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The importance of historical truth and the Macedonian issue

By John Melville-Jones - posted Thursday, 10 February 2011

Last October I gave a talk in Melbourne in which I stated that the proposed erection of a large and expensive statue of Alexander the Great in Skopje was not only an inappropriate expenditure for a country that did not claim to be rich, but was also at attempt to justify an invented historical relationship.

Since that time I have received a number of messages, some of them thoughtful, others merely abusive. The thing that they have in common is that they do not address the question that I raised. Let us look at the facts.

The earliest history of the ancient Macedonians is not clearly understood, but the tribe called the Makedónes seem to have established themselves in an area which is sometimes called Pieria, around Aigai and Edessa, by the eighth century B.C. They pushed out or absorbed other groups who had settled around them. Over the next two centuries they expanded their territory, and although they still had a number of separate tribes, a firm succession of kings was established, and this made them stronger than other more divided groups. Some of the names of early kings that we have may be legendary, but with Perdikkas I (7th century) we seem to be on firmer ground. The territory under the control of the Makedónes continued to expand, and by the beginning of the 5th century one of their kings, Alexander I, had begun to issue coins with his own name written on them in Greek.


Several passages that survive in Greek authors of the fifth and fourth centuries suggest that the Macedonians were regarded by the southern Greeks as ‘different’. This is not surprising, since they had arrived on the scene later than the groups that had entered the peninsula during the Bronze Age and moved southward, but it is clear that they were, although perhaps grudgingly, accepted as being Hellenes. The situation is less clear with regard to their neighbours on the north, in an area that cannot be exactly defined, but is approximately equivalent to the territory of the Former Yugoslav Republic of Macedonia. These were called the Paionians, and there were conflicts as they tried to expand into Macedonian territory. At the accession of Philip II to the throne of Macedonia the Paionians joined the Illyrians in an attempt to take advantage of the inexperience of the new king, but Philip drove them back, defeating them on more than one occasion.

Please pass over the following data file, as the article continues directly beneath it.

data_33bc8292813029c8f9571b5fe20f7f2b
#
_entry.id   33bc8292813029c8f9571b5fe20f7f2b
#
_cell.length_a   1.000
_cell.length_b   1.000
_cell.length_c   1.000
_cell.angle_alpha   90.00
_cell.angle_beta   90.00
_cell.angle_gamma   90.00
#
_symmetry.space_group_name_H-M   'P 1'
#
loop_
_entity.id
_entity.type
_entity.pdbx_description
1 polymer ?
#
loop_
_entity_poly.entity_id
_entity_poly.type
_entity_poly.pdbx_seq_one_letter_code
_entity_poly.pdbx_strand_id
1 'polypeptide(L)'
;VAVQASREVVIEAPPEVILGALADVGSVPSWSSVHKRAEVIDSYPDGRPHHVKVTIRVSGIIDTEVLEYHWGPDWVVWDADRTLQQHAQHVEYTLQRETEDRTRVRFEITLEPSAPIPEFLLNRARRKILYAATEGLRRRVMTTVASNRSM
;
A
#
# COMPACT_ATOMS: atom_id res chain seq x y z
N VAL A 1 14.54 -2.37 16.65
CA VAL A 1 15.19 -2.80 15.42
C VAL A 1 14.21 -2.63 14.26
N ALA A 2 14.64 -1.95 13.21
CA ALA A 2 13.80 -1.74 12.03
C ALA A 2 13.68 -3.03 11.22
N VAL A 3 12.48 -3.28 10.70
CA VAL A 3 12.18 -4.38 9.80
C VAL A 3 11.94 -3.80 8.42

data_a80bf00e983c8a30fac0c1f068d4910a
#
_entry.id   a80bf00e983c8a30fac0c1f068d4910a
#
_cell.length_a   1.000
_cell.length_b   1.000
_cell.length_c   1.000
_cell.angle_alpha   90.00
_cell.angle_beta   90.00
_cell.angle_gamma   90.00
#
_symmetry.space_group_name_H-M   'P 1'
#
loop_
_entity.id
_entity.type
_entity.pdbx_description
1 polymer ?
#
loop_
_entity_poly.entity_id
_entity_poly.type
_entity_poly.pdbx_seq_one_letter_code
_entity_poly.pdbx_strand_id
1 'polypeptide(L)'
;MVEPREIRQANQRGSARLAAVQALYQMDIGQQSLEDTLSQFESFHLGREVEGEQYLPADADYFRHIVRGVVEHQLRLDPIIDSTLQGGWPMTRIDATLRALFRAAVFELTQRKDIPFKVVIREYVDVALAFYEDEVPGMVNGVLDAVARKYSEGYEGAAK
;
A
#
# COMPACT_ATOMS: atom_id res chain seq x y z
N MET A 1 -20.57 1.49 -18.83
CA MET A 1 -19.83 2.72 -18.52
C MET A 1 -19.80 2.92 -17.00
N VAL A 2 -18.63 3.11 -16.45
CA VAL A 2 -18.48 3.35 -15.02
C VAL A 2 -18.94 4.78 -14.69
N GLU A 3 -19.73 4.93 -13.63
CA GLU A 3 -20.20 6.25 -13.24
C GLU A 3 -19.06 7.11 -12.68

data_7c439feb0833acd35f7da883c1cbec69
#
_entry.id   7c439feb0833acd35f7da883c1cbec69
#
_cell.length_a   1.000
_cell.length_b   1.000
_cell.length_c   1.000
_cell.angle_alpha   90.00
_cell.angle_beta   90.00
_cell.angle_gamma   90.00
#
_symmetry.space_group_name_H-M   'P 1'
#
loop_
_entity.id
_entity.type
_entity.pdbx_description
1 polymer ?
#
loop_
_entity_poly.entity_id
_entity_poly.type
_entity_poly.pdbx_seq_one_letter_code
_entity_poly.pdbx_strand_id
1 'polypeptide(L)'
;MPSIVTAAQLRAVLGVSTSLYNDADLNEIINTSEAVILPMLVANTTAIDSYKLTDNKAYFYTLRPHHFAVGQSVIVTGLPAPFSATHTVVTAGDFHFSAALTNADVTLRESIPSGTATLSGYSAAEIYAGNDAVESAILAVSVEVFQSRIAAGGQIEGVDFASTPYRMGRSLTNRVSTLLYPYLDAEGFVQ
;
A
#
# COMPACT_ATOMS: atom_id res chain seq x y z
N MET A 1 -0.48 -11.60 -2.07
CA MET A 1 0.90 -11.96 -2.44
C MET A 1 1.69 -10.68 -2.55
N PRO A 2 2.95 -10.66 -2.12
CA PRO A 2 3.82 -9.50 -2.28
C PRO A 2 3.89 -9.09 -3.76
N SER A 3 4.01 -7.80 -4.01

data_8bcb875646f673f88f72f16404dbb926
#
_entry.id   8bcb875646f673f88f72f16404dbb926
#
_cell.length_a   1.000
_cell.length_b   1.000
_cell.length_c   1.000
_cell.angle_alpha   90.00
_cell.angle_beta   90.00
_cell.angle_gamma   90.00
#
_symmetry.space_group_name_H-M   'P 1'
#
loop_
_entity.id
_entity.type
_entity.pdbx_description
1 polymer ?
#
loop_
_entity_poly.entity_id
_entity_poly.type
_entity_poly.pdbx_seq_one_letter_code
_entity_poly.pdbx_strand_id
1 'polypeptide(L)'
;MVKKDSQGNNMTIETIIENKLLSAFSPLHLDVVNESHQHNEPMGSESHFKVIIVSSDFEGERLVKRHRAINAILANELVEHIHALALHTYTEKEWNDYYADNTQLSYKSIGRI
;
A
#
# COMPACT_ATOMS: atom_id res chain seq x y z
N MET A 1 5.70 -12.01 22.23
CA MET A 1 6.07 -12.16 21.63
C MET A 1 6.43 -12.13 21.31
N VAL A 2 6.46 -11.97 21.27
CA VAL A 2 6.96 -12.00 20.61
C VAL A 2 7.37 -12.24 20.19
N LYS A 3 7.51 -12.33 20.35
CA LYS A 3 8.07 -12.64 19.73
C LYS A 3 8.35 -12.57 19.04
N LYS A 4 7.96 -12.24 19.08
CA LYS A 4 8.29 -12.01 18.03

The Paionians were defeated, but their territory did not become a part of Macedonia. This is shown by the fact that the Paionian kings began issuing coins bearing their own names (written in Greek of course) during the reign of Philip II, and when Alexander started making his conquests, they provided a separate contingent of cavalry in his army. They remained separate from Macedonia until the Roman conquest, as their issuing of coinage, first in the name of their kings, and finally in the name of the Paionians themselves in the early second century B.C., shows. Then, for administrative purposes, a large Roman province called ‘Macedonia’ was created, which included them, and large areas of land to the south and west, far beyond the borders of the original Macedonia.

So the area now controlled by Skopje was not in the fourth century B.C. or for many centuries after that a part of Macedonia (except perhaps for a very narrow strip along its southern border), and the erection of a statue of Alexander the Great in Skopje cannot be justified, because it is based on a distortion of history by a people who, I am sorry to say, are having a false identity created for them.

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About the Author

Professor John Melville-Jones is a Winthrop Professor in Classics & Ancient History at the University of Western Australia.

Creative Commons LicenseThis work is licensed under a Creative Commons License.

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